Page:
By Kenton X. Chance
Four of the five public servants who the court recently ruled were treated unfairly when they were overlooked for promotions have spoken about the impact of the actions of the Public Service Commission on their personal lives.
“It is really disheartening, it’s discouraging but one of the things I do know, I take care of my mental health. And one of the things I do know, nothing lasts forever and those are like my theme. It keeps me motivated and I go and do my work,” Celena McDonald told a press conference of the Public Service Union on Tuesday.
McDonald received her last promotion 18 years ago and spoke at the press conference which was held 28 years to the day when Joel Poyer, another witness in the case, received his last promotion.
During that time, he has seen persons whom he trained, and others who are less qualified than him, advance within the public service.
McDonald, Poyer, Conroy Daniel, Kejo Peters, Kenroy Boucher, and his brother, Elroy Boucher – who is also president of the PSU, testified in the case that their union won against the PSC.
“It is really sad and disheartening even though after you might have gone and furthered your studies,” McDonald said, noting that in 2011 she obtained a degree in management studies from the University of the West Indies and, in 2014, received a scholarship for a master’s degree in project management.
McDonald joined the public service on Dec. 9, 1994, and received her last promotion on Jan. 10, 2001, when she was appointed senior stenographer in the House of Assembly.
In May 2013, after two years at the Ministry of National Mobilisation, she has been assigned to the Forestry Department.
“Not even seconded; assigned. So my salary and everything is still out of House of Assembly.”
Kenroy Boucher said the treatment he has received in the public service has been demotivating.
He began as a public officer when he joined the police force on June 16, 1990 and worked most of his years in the Immigration Department.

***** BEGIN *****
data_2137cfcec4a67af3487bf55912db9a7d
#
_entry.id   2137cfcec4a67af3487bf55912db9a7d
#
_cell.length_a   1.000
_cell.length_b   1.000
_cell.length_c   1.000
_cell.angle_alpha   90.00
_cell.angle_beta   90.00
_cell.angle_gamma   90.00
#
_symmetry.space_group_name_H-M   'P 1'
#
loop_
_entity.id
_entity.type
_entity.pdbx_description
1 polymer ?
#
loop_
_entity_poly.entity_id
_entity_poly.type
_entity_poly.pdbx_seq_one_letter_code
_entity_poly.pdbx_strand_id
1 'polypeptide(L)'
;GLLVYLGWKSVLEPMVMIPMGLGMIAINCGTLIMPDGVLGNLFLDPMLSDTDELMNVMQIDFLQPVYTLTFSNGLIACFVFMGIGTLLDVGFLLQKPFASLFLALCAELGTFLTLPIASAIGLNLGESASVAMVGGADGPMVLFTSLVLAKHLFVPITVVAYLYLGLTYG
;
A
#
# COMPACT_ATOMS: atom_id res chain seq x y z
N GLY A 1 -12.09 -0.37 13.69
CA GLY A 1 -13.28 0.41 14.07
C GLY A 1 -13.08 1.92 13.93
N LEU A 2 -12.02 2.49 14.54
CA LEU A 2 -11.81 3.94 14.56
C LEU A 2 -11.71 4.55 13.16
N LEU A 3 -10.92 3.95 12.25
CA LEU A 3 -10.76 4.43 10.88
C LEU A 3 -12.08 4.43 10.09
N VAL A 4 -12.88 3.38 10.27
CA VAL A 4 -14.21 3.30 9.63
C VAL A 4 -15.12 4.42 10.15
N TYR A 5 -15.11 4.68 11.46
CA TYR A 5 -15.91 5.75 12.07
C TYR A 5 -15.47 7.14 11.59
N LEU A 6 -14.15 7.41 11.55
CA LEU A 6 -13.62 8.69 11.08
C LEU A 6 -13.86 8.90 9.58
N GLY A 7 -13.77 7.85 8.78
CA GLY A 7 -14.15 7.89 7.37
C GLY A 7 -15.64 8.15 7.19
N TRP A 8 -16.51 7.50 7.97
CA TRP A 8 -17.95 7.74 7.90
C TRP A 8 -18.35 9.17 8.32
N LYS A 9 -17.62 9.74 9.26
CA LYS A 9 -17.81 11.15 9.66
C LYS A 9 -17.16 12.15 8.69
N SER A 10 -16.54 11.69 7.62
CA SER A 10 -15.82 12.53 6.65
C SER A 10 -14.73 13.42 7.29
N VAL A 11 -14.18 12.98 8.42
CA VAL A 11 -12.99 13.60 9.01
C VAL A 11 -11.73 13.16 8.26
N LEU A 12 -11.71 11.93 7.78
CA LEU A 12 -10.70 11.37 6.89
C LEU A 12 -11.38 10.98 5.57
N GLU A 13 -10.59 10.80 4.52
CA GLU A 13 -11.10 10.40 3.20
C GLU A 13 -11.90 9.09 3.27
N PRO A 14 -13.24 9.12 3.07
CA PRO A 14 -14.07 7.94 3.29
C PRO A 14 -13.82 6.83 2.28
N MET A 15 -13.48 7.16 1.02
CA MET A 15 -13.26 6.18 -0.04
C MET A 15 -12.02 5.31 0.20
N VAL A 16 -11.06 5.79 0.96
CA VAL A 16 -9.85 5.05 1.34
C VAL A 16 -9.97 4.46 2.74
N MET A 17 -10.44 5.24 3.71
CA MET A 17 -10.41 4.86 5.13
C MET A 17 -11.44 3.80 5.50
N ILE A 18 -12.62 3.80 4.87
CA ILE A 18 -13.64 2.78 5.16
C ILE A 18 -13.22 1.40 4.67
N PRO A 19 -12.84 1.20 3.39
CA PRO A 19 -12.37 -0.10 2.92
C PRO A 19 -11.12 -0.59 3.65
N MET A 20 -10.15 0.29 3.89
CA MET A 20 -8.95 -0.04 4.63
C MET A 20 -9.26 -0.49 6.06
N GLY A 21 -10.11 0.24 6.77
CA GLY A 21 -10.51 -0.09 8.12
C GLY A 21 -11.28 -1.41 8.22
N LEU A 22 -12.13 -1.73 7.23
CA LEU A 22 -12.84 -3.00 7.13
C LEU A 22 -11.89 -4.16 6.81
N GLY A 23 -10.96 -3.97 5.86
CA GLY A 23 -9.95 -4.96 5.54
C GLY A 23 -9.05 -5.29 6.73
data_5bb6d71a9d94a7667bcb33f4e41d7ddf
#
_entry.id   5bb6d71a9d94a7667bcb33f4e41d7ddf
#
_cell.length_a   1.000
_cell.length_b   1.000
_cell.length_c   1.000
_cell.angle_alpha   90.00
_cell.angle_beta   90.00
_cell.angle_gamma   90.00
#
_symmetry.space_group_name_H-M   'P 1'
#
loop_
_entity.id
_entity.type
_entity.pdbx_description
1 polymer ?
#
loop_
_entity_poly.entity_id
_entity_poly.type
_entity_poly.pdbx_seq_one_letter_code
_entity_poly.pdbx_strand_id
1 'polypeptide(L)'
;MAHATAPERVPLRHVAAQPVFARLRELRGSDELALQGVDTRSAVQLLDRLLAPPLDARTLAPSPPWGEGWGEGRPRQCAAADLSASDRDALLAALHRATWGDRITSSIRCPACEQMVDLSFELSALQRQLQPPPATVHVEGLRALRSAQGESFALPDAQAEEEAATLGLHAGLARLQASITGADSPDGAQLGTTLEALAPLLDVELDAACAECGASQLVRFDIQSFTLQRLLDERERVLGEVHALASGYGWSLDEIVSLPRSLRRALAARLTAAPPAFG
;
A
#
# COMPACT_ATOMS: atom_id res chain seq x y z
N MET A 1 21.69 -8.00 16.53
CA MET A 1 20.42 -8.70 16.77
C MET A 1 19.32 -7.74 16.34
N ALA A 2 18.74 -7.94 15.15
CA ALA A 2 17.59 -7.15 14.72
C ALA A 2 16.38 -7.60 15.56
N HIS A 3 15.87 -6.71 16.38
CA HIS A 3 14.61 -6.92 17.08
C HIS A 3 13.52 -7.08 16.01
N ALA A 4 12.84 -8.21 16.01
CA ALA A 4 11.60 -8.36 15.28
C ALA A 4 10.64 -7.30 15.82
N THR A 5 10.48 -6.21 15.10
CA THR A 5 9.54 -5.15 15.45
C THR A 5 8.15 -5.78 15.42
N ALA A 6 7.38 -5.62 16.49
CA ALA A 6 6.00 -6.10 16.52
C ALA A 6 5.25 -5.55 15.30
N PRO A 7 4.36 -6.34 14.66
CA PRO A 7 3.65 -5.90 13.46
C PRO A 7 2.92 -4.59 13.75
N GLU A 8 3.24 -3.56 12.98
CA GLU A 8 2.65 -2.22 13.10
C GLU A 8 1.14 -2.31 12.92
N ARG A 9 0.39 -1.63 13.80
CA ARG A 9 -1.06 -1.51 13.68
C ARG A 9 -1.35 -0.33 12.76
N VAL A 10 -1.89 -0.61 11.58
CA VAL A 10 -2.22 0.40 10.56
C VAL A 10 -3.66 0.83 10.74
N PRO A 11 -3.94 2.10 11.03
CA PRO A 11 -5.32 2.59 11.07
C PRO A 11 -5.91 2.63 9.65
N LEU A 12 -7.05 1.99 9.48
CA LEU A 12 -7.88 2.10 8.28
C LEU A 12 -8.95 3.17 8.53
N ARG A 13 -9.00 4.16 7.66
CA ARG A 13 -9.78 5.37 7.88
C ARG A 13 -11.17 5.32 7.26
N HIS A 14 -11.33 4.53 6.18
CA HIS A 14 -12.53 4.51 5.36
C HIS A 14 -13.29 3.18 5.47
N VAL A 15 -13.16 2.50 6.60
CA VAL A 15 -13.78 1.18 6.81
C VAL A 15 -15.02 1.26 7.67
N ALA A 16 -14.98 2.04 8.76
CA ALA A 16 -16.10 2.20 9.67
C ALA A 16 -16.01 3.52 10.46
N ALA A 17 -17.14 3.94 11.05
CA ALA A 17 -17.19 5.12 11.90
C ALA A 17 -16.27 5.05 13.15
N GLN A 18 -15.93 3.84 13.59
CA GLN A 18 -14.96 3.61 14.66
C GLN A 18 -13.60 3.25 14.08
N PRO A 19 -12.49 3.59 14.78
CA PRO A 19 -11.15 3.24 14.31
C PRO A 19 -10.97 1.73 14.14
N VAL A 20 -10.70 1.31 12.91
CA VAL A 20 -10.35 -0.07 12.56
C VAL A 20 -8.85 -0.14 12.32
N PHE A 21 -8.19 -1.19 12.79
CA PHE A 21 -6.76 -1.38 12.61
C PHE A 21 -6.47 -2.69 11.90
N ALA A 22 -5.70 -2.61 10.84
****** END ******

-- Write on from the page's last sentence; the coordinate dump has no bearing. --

When the Immigration Department was detached from the police force on Oct. 1, 2006, Boucher was transferred to the Immigration Department as Senior Immigration Officer.
Kenroy Boucher told Tuesday’s press conference that prior to the assistant chief immigration officer retiring, in 2010, he went to the then Permanent Secretary in the Ministry of National Security, Godfred Pompey, and applied for the post of assistant chief immigration officer.
“I was the most senior immigration officer at the time in the department. He informed me that he didn’t want me; he wanted somebody more senior in the civil service. At that time, I had 20 years in the service and all my experience of all my years, I have worked at Immigration most of my years in the service,” Boucher told the media.
He said that in May 2006, he was assigned to the National Emergency Management Organisation and about two months later, Hermisteen Burke, wife of the then chief personnel officer, Tyrone Burke, was appointed assistant chief immigration officer.
“She came from ministry of education,” Boucher noted, adding that he then spent about three years at NEMO, where he was put in charge of a warehouse at Campden Park.
He was later reassigned again to the Ministry of National Mobilisation, where he is currently.
“I am still assigned. My substantive post is still a senior immigration officer on the books and I am just there waiting, going through the system,” Kenroy Boucher said.